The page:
A LOUD GRINDING NOISE disturbed neighbors near the 52nd Ave. block of SE Foster at 10 pm on June 21. Looking outside, they saw an eerie orange hue lighting up the sky.
The Dougy Center, a nationally recognized institution for grieving children and families, had been set ablaze and was burning with a furious noise that one witness describes as sounding "like a chainsaw." Orange flames surged from the building as firefighters struggled to extinguish it. The center's records were destroyed, the building was reduced to a charred shell, and the families who relied on it had another reason to grieve.
This was just the latest in a string of mysterious fires in the area that have residents worried a serial arsonist is in the neighborhood.
"We're afraid we're next," says Pete Sweeney, a construction worker who lives on the same block as the Dougy Center. He says people living nearby are increasingly upset and concerned as rumors of suspicious fires spread as quickly as the fires themselves.
According to records from the Portland Fire and Rescue Bureau, there were two dumpster fires in neighborhoods surrounding the Dougy Center in May. One was at an apartment complex on SE Woodstock, and another at a pharmacy on Foster. The same month, the recycling bin of a nearby professional building housing a law firm and a chiropractic clinic was lit up. The fire spread to the building, scorching the law firm's office, but leaving the clinic undamaged.
"I really didn't believe it," says Theresa King, a chiropractic physician at the clinic who is considering getting motion-detecting light sensors. The clinic has stopped leaving its recycling outside, she says.
Still, the most baffling of the string of fires in the area have been those that occurred at the Dougy Center. Prior to the June blaze that caused the center to close its doors, it had two smaller fires set on the premises. In March, someone filled a soda can with a flammable liquid and set it aflame on the center's back porch—the fire didn't do much damage, but a second fire destroyed a play structure in the backyard of the center, prompting administrators to install motion-detector spotlights and post flyers around the neighborhood soliciting information and warning neighbors to keep on the lookout.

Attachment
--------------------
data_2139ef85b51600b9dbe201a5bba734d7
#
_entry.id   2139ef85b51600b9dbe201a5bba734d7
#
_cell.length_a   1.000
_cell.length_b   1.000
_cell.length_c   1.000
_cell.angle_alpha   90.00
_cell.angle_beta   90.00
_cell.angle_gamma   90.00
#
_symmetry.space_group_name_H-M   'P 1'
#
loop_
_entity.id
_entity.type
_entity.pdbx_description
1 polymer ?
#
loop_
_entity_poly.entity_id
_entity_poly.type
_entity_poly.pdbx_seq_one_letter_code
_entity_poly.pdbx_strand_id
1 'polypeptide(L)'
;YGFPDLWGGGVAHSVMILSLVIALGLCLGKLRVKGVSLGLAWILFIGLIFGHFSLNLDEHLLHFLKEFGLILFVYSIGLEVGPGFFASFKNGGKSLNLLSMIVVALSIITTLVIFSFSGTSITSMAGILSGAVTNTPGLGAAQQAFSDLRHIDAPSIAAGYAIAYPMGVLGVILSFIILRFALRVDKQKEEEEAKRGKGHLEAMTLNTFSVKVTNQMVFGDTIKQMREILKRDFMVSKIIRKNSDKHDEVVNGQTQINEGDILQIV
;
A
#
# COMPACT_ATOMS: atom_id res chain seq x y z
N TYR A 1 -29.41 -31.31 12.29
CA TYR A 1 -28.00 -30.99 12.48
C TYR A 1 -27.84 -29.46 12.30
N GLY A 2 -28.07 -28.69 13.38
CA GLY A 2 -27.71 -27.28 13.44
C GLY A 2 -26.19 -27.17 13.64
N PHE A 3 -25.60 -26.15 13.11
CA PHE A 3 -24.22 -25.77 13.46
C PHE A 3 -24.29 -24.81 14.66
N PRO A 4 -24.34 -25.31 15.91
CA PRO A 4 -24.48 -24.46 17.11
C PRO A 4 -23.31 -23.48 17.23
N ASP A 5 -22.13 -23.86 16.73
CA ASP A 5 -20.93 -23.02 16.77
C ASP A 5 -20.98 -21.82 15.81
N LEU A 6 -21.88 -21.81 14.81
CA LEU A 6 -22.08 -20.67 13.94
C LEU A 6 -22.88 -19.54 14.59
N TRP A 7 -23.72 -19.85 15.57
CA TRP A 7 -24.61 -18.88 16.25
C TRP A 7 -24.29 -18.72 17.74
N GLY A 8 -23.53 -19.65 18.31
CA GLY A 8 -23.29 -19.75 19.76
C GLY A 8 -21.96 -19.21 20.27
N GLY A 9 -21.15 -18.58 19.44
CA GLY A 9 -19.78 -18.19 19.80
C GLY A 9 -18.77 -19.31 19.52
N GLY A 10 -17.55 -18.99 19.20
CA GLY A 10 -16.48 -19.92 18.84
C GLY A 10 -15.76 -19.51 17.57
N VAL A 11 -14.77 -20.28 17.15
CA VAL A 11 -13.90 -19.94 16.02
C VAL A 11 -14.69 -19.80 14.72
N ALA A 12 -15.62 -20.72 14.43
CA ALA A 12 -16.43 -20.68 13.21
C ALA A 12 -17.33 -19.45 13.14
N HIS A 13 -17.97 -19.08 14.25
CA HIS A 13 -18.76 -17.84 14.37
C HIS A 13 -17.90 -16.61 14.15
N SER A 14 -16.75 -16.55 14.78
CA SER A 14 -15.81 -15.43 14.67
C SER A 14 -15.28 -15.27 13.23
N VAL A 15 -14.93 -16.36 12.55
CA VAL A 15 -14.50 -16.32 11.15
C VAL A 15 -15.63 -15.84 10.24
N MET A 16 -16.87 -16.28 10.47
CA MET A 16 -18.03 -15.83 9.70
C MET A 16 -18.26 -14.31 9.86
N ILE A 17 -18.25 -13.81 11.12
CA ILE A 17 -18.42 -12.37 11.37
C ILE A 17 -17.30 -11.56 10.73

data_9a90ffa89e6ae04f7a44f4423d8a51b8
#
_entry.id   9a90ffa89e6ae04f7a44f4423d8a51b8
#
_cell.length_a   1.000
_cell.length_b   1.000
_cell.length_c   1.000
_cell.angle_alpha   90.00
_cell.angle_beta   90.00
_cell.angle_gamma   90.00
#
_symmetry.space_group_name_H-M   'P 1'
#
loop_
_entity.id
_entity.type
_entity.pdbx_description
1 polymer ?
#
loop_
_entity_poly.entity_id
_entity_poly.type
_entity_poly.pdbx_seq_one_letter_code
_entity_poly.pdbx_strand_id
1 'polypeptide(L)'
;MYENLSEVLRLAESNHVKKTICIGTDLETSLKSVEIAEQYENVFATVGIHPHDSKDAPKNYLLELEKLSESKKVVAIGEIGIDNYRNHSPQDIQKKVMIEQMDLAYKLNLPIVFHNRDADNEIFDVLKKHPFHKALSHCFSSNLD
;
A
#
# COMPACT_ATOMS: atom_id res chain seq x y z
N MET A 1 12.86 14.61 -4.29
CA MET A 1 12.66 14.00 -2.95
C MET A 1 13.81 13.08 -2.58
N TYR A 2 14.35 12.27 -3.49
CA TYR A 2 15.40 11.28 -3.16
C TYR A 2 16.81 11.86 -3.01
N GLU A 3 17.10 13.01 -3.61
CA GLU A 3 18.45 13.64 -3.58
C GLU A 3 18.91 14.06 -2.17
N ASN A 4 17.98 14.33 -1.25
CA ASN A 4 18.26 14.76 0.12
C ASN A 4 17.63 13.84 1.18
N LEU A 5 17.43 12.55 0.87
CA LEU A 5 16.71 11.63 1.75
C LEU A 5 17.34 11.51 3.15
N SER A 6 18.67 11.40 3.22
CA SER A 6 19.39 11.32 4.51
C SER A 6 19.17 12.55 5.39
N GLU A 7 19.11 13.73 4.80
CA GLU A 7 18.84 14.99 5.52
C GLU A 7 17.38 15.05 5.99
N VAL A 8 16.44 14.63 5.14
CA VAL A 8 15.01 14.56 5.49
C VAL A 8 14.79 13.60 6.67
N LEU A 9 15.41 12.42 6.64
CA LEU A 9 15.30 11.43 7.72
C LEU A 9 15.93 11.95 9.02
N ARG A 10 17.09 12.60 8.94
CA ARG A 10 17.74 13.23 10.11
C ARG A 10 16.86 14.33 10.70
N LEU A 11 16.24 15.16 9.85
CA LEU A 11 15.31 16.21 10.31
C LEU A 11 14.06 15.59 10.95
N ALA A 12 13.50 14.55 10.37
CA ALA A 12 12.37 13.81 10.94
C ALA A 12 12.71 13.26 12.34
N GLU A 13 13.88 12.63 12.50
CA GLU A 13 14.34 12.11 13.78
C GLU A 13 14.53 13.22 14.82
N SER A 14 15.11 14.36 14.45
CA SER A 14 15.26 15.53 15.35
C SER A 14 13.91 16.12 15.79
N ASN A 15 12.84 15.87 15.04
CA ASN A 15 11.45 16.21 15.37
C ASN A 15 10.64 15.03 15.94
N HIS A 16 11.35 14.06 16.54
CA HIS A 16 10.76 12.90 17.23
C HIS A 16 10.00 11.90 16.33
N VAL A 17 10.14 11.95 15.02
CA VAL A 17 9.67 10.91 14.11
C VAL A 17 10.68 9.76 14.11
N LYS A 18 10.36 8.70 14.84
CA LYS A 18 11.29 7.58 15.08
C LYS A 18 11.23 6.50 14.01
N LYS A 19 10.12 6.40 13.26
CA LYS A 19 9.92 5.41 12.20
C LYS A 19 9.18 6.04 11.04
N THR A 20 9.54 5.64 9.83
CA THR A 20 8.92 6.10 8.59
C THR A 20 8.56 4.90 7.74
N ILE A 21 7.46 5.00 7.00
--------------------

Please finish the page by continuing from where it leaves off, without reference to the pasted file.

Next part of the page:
These efforts proved futile when the June fire set outside the center spread to the first and second floors, rendering them unusable. A blue tarp now covers its singed northeast corner, while a chain-link fence and yellow tape border the center. Boards cover its doors and window. A small shrine of flowers and stuffed animals sits outside the ravaged building.
"It's added another layer of grief," says Marcia Director, the coincidentally named director of development for the Dougy Center.
Director says the fire has been hard on families and children who use the center to cope with the loss of a loved one. It now operates out of a small administrative building next door that survived the blaze.
Lieutenant Allen Oswalt of the Fire and Rescue Bureau says they are investigating the fires as arson.
Since the fire at the center, rumors have been circulating about other small fires in the area: Oswalt says he's heard murmurs about residents experiencing strange fires in their garbage cans. However, he is unable to elaborate because most have gone unreported. He notes that these fires might be little more than someone carelessly flicking a cigarette butt in the garbage, and that there are mysterious fires all over the city during the summer months that may or may not be related.
In the meantime, neighbors are anxiously hoping that the strange pattern of fires has stopped.
"It's very concerning," says Jennifer Hoenigman, another witness of the fire at the Dougy Center. "We stayed home for Fourth of July."